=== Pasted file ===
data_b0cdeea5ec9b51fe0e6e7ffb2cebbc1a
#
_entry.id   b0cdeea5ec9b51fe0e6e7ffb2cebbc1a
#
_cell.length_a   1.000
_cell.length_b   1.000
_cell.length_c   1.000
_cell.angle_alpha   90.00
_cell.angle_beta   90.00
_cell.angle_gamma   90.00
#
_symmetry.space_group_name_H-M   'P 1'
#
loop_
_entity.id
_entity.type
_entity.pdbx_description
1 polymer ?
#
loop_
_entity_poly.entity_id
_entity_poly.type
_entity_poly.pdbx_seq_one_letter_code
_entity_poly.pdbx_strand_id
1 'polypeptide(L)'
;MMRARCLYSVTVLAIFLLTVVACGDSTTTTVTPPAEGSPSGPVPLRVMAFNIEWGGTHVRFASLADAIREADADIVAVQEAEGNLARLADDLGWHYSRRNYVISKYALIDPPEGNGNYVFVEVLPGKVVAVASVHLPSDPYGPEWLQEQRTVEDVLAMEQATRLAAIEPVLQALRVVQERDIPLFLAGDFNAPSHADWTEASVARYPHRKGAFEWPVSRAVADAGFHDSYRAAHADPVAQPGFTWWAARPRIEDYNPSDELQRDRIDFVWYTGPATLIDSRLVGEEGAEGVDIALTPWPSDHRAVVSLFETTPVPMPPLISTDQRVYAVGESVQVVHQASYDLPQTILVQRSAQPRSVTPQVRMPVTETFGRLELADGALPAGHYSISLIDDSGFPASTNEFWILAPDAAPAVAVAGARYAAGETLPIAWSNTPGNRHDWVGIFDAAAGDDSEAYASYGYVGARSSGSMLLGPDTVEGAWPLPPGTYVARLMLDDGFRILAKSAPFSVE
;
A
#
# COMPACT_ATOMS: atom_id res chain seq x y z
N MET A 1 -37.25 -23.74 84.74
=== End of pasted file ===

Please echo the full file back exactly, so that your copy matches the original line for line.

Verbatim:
data_b0cdeea5ec9b51fe0e6e7ffb2cebbc1a
#
_entry.id   b0cdeea5ec9b51fe0e6e7ffb2cebbc1a
#
_cell.length_a   1.000
_cell.length_b   1.000
_cell.length_c   1.000
_cell.angle_alpha   90.00
_cell.angle_beta   90.00
_cell.angle_gamma   90.00
#
_symmetry.space_group_name_H-M   'P 1'
#
loop_
_entity.id
_entity.type
_entity.pdbx_description
1 polymer ?
#
loop_
_entity_poly.entity_id
_entity_poly.type
_entity_poly.pdbx_seq_one_letter_code
_entity_poly.pdbx_strand_id
1 'polypeptide(L)'
;MMRARCLYSVTVLAIFLLTVVACGDSTTTTVTPPAEGSPSGPVPLRVMAFNIEWGGTHVRFASLADAIREADADIVAVQEAEGNLARLADDLGWHYSRRNYVISKYALIDPPEGNGNYVFVEVLPGKVVAVASVHLPSDPYGPEWLQEQRTVEDVLAMEQATRLAAIEPVLQALRVVQERDIPLFLAGDFNAPSHADWTEASVARYPHRKGAFEWPVSRAVADAGFHDSYRAAHADPVAQPGFTWWAARPRIEDYNPSDELQRDRIDFVWYTGPATLIDSRLVGEEGAEGVDIALTPWPSDHRAVVSLFETTPVPMPPLISTDQRVYAVGESVQVVHQASYDLPQTILVQRSAQPRSVTPQVRMPVTETFGRLELADGALPAGHYSISLIDDSGFPASTNEFWILAPDAAPAVAVAGARYAAGETLPIAWSNTPGNRHDWVGIFDAAAGDDSEAYASYGYVGARSSGSMLLGPDTVEGAWPLPPGTYVARLMLDDGFRILAKSAPFSVE
;
A
#
# COMPACT_ATOMS: atom_id res chain seq x y z
N MET A 1 -37.25 -23.74 84.74